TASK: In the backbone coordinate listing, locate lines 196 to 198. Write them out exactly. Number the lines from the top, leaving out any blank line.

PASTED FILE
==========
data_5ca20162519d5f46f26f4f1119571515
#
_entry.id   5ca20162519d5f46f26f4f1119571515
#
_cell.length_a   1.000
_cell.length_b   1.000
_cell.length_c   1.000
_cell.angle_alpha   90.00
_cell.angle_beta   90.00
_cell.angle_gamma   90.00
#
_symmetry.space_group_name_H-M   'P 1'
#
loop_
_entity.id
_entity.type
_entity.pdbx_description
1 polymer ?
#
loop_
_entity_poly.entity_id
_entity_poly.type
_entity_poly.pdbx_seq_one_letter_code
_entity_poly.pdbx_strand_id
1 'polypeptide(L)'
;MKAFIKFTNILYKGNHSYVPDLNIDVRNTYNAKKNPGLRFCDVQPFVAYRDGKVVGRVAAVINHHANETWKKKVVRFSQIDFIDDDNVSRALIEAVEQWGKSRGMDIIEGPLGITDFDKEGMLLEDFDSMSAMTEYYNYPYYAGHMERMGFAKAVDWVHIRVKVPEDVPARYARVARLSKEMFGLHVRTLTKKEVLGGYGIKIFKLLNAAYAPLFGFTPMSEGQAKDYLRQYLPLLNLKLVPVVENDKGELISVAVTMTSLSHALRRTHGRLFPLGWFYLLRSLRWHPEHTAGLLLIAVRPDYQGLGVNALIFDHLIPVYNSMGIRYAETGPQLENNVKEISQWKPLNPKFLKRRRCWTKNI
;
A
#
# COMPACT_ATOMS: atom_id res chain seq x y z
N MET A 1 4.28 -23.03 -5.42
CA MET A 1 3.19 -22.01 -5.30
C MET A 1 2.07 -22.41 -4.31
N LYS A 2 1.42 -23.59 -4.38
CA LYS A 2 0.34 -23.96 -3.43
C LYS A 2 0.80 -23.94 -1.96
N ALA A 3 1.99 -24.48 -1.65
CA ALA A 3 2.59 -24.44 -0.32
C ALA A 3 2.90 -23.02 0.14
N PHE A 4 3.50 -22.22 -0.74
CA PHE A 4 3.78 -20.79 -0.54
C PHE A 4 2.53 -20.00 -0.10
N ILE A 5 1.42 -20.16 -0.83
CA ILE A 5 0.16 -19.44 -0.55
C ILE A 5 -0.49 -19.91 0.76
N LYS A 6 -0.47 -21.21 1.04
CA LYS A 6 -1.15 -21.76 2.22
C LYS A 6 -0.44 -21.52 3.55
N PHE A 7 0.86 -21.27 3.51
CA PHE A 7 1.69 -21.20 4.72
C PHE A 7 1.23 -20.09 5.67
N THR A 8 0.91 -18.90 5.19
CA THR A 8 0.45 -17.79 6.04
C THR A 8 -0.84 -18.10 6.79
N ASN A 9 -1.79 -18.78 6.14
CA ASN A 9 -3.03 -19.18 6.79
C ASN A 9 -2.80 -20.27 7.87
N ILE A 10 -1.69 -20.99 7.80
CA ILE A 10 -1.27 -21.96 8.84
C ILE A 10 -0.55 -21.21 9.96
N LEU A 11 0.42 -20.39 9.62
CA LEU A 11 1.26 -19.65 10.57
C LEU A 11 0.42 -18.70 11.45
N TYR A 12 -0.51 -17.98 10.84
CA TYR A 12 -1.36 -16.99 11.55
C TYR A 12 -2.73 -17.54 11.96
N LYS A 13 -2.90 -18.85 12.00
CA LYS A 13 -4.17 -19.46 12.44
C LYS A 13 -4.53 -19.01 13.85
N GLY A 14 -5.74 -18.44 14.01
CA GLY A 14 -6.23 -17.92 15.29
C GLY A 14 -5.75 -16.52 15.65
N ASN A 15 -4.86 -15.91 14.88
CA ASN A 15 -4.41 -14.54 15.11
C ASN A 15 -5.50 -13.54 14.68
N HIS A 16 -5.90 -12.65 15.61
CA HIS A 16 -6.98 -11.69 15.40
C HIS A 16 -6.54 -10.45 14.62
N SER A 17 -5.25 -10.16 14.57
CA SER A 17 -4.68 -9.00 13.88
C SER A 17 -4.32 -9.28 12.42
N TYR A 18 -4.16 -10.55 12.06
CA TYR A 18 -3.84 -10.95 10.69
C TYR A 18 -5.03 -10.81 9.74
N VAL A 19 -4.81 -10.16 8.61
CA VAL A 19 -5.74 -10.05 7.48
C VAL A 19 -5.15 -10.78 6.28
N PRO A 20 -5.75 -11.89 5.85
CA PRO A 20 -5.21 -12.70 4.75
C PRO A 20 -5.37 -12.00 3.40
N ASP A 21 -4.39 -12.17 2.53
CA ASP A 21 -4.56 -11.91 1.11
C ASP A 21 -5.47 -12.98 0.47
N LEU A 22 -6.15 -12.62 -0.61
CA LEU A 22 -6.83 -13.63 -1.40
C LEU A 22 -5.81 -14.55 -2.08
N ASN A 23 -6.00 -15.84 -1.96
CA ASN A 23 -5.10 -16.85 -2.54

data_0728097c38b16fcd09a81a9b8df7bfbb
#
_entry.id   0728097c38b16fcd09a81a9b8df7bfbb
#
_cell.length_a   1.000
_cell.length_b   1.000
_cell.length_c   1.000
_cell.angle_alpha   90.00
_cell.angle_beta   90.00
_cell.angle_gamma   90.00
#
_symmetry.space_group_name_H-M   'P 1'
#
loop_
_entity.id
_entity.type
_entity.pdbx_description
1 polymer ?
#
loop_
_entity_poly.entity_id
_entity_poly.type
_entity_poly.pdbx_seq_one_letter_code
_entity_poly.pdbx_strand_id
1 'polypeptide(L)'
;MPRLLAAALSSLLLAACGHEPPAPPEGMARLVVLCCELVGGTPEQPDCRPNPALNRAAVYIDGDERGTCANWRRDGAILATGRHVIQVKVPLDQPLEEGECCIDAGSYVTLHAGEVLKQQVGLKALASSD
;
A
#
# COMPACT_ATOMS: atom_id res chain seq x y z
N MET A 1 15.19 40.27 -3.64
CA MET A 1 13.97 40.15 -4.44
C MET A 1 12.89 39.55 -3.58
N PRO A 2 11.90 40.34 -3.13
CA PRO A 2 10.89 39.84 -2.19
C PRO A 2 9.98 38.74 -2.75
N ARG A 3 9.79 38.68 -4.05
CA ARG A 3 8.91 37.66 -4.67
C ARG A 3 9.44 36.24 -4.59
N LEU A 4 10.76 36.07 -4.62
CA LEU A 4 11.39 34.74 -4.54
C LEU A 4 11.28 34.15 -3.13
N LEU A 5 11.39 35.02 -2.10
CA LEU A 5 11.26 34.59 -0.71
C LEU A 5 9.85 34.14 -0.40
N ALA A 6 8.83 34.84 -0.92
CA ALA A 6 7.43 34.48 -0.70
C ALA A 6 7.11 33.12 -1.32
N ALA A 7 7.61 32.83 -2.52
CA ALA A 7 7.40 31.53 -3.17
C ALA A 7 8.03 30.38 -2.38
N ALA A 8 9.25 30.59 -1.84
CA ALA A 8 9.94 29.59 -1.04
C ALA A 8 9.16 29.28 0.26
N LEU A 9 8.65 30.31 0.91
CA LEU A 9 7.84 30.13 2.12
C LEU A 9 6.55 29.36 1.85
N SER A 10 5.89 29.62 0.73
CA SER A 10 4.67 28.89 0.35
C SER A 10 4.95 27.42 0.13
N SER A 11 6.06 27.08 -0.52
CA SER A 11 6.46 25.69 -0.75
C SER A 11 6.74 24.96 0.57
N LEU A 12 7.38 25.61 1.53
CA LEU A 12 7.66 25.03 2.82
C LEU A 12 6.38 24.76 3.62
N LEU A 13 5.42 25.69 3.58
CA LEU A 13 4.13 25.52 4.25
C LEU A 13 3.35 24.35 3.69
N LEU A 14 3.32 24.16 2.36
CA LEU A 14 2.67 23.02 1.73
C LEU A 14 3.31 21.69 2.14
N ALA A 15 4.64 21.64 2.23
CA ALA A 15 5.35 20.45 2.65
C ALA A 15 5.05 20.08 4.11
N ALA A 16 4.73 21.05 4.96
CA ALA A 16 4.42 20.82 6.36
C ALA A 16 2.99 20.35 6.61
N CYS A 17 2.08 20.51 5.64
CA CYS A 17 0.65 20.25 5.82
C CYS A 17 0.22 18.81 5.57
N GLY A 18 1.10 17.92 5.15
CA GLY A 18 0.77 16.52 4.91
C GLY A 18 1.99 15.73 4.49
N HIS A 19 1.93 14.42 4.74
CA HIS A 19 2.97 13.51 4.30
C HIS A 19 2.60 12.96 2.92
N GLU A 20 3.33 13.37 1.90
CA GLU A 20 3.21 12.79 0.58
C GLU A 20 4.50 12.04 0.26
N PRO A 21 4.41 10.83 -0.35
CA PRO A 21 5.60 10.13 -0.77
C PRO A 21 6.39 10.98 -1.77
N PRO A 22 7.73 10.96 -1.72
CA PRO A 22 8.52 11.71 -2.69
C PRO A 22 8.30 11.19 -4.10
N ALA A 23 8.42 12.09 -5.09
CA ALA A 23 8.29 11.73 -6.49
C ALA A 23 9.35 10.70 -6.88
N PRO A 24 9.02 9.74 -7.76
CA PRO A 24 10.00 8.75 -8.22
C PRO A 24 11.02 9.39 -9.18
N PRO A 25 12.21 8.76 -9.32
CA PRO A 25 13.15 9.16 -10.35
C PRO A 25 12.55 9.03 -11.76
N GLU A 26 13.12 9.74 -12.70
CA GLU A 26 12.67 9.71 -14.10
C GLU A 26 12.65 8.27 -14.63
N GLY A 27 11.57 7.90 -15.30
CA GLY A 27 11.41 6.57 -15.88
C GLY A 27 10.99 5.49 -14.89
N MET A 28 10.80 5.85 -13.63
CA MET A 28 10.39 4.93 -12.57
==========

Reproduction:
CA ALA A 23 8.29 11.73 -6.49
C ALA A 23 9.35 10.70 -6.88
N PRO A 24 9.02 9.74 -7.76